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Downtown's State Tower Barber to retire

"Jay is a good hearted guy, I met him when he was just starting out," Christodoulo said. "Now (he is) top guy, owner, mancho."

The two laughed, "I'm going to have to follow him around in his mobile home," Bernhardt said.

That's the plan, Christodoulo and his partner with the beautiful eyes, Patty Stewart, are heading out in a motor home with their two dogs, Fritzie and Tootsie.

"We want to live and travel to places where the weather is over 40 degrees," Christodoulo said.

They also want to try and stay below 85 degrees, but that might be a little harder, as they do want to come back to Central New York in the summers.

"She's been trying to get me to retire for five years," he said.

From start to finish

So after 54 years at his craft at the age of 70 he's cutting the cord. If you do the math that means he started at the age of 16. It was Frank's BarberShop, where he shined shoes. Frank gave him a pair of scissors and a comb and told him to go home and practice on his six brothers.

"One locked himself in the bathroom," Christodoulo said.

But eventually the practice paid off and he had a chair. Fast forward to Aug. 16 when a retirement party was hosted for Christodoulo at the union hall on West Manlius Street in East Syracuse. He was joined by hundreds of friends, family members and long time customers for a poignant farewell tribute.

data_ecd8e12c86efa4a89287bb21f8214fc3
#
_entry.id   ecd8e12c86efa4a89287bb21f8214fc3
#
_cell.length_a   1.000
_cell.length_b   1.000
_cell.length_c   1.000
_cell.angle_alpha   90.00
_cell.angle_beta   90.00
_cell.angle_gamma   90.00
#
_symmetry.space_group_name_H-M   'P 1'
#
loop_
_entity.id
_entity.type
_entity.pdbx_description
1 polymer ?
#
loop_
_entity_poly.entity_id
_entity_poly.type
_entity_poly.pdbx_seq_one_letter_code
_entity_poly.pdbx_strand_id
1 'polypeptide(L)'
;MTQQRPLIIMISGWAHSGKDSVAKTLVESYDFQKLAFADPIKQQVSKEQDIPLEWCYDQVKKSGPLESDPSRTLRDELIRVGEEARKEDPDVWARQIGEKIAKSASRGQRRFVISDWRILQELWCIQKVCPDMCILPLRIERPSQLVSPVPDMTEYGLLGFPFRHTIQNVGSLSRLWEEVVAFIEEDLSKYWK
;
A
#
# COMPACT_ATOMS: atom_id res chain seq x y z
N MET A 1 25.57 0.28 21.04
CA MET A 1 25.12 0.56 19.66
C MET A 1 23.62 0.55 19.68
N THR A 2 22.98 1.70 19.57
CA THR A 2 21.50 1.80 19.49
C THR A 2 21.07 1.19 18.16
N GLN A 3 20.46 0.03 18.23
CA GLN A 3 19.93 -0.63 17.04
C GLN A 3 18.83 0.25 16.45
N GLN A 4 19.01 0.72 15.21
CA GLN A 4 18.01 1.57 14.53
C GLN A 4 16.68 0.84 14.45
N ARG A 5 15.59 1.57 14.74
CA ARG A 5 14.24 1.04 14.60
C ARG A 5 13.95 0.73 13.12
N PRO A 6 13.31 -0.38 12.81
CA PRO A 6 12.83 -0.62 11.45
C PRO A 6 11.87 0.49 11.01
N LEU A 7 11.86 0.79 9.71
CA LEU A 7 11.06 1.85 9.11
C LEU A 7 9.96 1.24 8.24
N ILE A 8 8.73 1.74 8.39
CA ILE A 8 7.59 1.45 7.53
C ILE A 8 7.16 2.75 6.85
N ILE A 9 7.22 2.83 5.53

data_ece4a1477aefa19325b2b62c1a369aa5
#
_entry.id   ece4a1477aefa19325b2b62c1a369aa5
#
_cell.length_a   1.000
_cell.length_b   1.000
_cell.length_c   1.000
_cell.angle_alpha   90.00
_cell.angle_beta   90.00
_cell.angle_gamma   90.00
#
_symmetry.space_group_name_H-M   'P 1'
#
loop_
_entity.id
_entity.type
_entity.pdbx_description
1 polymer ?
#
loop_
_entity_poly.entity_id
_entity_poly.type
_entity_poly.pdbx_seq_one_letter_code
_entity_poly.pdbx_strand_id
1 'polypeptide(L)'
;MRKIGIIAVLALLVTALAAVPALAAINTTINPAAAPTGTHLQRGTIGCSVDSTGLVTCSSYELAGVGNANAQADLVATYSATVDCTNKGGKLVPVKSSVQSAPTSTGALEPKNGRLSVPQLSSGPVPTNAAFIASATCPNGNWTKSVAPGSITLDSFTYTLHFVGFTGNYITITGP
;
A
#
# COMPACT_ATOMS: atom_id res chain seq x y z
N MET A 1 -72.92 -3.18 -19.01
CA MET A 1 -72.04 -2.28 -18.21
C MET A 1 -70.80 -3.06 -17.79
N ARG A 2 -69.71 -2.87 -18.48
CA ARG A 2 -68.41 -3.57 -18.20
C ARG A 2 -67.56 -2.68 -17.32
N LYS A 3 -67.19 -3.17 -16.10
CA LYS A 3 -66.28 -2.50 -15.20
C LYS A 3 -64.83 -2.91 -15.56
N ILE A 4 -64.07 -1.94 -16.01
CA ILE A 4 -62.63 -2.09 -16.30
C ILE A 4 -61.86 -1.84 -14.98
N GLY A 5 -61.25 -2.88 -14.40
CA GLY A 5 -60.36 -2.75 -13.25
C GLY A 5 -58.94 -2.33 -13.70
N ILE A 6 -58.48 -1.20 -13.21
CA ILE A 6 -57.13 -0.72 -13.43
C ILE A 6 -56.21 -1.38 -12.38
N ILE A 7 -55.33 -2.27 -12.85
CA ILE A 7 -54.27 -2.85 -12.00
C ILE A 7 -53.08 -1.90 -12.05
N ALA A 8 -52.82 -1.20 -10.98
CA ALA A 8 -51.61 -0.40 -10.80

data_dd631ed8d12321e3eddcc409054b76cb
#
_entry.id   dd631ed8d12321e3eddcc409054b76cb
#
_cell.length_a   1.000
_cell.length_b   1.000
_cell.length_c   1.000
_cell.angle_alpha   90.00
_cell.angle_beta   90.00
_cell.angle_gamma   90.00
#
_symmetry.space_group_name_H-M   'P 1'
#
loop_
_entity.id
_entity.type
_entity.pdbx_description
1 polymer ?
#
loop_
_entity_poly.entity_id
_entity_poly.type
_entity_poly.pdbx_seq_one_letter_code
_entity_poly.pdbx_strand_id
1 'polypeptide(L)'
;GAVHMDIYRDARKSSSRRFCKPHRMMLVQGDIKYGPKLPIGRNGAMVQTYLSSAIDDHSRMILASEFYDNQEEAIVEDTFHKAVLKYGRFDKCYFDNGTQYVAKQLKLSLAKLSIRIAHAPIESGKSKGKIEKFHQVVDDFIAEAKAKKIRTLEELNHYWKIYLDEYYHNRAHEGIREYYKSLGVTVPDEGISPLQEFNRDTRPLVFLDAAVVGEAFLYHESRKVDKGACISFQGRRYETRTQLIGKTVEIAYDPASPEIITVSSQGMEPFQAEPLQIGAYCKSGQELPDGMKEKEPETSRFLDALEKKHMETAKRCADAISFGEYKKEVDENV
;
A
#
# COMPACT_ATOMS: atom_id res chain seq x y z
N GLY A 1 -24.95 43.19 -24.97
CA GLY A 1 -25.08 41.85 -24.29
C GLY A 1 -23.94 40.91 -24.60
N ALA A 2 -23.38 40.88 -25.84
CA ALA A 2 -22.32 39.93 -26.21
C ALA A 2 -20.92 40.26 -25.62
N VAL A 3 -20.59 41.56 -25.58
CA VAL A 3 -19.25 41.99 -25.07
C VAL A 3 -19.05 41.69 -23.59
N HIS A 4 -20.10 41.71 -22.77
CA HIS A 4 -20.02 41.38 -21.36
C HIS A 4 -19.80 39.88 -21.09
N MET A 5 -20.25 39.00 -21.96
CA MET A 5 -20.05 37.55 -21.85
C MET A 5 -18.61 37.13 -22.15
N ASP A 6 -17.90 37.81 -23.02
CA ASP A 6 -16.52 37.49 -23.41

Syracuse's Frank Malfitano said, "Chris has been my barber since '98; and I've known him and his son (and former Olympic boxer) Anthony Christodoulou, since my days as a judge in Amateur boxing.

"I'm deeply saddened that Chris is retiring from barbering on Aug. 28, but he's earned the right to a great retirement after 56 years at the chair, so I wish him nothing but happiness in the next chapter of his life. On a personal and professional level, I'll miss him, and I know the city will miss his tonsorial talents terribly. But as the last licensed male barber in downtown, his retirement also marks the passing and end of a historic era in downtown Syracuse, and that saddens me greatly," Malfitano said. "I vividly recall a time when major department stores, pro sports, specialty shops, movie palaces and nightclubs brought life and energy to a great small city, when emporiums such as these lined the main arteries of a once-vibrant city center. I also remember a slew of barbershops, like Chris' that were an integral part of that historic time and scene. For keeping one of the last vestiges of that time and era - when we were an important urban center - alive for the past 30 years, Chris has my lifelong respect and admiration. He's one of my all-time Syracuse heroes."

One last shave

If you've never had a professional shave, you might want to stop in before Christodoulo's last day. They say there is nothing like it. A hot shave was about 10 percent of his business.

Billy Sullivan has been going to Christodoulo for 10 years. He was in for his last shave on Friday Aug. 21. Instead of his beard, he was having his head shaved. As he finished Christodoulo whipped a towel above Sullivan's head to speed up the air-drying.

In considering Christodoulo's retirement Sullivan said, "I'm going to have to grow my hair back."

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